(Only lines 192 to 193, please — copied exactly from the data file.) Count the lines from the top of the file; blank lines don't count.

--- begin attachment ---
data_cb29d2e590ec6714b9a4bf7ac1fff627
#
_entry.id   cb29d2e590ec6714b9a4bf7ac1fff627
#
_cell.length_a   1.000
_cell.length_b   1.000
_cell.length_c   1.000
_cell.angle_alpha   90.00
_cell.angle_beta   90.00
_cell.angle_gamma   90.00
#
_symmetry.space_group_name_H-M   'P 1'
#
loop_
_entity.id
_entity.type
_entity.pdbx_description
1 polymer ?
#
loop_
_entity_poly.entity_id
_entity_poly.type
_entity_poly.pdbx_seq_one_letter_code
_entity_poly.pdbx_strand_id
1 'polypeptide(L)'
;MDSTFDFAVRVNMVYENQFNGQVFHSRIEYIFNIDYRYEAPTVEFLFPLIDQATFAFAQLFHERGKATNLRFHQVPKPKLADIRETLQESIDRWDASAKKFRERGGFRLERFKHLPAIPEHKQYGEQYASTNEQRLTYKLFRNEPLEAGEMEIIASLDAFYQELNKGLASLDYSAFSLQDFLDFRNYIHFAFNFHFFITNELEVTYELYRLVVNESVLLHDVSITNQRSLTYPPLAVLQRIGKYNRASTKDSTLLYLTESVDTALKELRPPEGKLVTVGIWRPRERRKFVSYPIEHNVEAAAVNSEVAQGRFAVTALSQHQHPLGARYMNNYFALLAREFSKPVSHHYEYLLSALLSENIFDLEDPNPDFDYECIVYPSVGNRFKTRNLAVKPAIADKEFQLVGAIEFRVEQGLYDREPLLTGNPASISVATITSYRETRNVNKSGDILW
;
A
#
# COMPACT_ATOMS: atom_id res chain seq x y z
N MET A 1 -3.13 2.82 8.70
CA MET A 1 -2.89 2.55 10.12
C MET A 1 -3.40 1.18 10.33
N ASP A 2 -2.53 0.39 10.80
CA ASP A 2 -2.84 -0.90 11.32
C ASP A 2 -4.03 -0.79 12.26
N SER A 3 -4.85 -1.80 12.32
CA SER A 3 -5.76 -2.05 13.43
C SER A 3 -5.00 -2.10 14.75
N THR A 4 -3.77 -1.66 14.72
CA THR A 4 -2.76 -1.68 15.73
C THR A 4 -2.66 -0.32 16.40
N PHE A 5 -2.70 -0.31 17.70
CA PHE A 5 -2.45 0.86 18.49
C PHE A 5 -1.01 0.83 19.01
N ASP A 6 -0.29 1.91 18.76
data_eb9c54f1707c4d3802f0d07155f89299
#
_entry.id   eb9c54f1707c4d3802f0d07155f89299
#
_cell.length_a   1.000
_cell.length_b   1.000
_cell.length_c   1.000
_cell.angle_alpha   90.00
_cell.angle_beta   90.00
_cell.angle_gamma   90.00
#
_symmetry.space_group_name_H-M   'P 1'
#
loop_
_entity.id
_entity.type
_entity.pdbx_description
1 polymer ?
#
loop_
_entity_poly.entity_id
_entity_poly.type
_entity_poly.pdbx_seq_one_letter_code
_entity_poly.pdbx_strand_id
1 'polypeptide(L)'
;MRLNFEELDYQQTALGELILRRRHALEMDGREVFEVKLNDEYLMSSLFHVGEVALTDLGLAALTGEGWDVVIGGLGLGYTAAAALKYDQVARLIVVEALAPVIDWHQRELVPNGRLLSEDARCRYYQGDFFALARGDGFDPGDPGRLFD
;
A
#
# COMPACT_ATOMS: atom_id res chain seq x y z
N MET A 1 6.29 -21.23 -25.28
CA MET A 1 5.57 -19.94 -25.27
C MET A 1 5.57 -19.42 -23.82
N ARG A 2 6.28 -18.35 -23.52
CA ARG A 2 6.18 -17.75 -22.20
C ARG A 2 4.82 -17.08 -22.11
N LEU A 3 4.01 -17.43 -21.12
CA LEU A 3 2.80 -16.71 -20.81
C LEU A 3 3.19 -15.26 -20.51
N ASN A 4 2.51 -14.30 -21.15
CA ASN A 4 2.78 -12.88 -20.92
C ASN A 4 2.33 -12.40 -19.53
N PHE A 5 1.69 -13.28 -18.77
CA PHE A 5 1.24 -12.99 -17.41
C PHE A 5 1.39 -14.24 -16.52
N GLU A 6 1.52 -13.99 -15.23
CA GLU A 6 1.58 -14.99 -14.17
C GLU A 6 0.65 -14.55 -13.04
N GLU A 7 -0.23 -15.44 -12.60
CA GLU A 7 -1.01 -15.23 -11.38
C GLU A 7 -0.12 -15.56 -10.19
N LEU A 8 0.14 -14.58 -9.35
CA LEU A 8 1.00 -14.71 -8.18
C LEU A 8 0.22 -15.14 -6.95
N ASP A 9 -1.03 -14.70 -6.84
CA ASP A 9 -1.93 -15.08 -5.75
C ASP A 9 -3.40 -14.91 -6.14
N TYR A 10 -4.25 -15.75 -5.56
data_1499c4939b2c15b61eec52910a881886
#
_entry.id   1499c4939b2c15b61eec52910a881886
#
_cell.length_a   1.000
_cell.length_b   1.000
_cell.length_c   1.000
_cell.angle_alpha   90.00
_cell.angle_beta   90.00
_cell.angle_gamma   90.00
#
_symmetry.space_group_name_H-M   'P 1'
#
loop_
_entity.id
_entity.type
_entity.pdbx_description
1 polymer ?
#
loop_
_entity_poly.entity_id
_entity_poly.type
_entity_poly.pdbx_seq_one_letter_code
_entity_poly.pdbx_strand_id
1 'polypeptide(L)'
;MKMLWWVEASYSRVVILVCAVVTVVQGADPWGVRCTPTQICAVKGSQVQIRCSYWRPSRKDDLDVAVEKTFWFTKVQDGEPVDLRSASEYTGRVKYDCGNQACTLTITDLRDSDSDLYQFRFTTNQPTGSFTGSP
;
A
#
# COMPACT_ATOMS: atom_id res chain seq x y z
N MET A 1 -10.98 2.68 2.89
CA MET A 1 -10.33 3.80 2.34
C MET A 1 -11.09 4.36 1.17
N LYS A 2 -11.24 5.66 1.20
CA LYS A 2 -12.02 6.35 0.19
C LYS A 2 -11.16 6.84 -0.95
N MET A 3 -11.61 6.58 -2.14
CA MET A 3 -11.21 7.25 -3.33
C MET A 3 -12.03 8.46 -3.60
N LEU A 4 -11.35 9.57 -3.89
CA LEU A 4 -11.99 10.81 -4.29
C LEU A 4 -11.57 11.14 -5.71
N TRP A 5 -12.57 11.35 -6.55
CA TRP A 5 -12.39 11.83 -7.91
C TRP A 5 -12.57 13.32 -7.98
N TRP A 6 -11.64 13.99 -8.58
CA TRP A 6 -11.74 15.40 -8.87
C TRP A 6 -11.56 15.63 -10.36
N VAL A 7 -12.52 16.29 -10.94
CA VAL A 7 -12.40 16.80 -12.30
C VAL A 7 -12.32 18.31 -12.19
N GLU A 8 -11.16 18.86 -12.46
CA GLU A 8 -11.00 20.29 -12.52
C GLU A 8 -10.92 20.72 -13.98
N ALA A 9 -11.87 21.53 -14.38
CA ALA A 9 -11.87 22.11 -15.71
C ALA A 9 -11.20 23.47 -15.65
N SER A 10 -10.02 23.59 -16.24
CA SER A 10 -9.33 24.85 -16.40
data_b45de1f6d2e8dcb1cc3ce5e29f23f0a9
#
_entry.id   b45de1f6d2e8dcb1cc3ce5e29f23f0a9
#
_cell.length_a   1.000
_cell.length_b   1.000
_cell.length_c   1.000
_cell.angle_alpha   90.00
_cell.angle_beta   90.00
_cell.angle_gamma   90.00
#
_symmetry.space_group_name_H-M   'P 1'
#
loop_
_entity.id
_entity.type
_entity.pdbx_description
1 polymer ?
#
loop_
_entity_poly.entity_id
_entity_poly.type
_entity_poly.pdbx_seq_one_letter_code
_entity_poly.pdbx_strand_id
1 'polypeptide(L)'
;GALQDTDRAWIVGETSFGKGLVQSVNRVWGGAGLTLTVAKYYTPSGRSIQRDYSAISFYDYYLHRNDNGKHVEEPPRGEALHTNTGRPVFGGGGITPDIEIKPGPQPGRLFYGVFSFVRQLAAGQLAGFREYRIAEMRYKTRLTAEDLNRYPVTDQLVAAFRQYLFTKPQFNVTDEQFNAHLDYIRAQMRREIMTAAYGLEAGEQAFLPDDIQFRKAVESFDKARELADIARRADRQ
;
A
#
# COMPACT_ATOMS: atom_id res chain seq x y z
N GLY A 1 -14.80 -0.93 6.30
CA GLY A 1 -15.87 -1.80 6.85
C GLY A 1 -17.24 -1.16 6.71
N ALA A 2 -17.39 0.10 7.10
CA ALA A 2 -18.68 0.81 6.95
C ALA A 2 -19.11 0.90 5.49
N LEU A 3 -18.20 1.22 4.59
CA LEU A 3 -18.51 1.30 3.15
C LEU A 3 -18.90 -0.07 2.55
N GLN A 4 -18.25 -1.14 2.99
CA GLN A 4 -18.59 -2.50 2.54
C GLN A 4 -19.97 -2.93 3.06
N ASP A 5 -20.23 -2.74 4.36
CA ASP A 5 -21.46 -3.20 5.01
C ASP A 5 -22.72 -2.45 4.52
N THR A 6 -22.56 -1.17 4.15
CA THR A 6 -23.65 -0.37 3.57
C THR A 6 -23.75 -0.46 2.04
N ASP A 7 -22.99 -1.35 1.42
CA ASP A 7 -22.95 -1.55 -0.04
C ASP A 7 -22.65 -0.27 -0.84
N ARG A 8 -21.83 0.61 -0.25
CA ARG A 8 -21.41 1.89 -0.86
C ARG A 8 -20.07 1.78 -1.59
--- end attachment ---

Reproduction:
#
# COMPACT_ATOMS: atom_id res chain seq x y z